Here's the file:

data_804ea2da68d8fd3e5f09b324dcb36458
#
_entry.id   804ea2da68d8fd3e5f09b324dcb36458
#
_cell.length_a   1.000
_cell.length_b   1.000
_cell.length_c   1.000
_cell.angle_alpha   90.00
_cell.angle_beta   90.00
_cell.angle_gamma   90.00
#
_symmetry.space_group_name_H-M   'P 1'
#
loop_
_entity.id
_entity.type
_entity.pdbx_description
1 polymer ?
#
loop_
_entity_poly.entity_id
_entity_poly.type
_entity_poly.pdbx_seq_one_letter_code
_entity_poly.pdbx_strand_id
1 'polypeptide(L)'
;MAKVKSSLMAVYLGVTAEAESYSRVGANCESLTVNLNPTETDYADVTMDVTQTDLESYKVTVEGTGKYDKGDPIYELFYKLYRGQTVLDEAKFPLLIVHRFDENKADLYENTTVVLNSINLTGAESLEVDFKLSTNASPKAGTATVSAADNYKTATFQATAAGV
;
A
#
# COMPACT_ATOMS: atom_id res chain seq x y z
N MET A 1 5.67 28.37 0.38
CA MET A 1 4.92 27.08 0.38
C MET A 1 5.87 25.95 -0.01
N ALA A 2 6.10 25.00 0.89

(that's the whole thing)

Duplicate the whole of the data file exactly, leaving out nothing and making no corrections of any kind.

data_804ea2da68d8fd3e5f09b324dcb36458
#
_entry.id   804ea2da68d8fd3e5f09b324dcb36458
#
_cell.length_a   1.000
_cell.length_b   1.000
_cell.length_c   1.000
_cell.angle_alpha   90.00
_cell.angle_beta   90.00
_cell.angle_gamma   90.00
#
_symmetry.space_group_name_H-M   'P 1'
#
loop_
_entity.id
_entity.type
_entity.pdbx_description
1 polymer ?
#
loop_
_entity_poly.entity_id
_entity_poly.type
_entity_poly.pdbx_seq_one_letter_code
_entity_poly.pdbx_strand_id
1 'polypeptide(L)'
;MAKVKSSLMAVYLGVTAEAESYSRVGANCESLTVNLNPTETDYADVTMDVTQTDLESYKVTVEGTGKYDKGDPIYELFYKLYRGQTVLDEAKFPLLIVHRFDENKADLYENTTVVLNSINLTGAESLEVDFKLSTNASPKAGTATVSAADNYKTATFQATAAGV
;
A
#
# COMPACT_ATOMS: atom_id res chain seq x y z
N MET A 1 5.67 28.37 0.38
CA MET A 1 4.92 27.08 0.38
C MET A 1 5.87 25.95 -0.01
N ALA A 2 6.10 25.00 0.89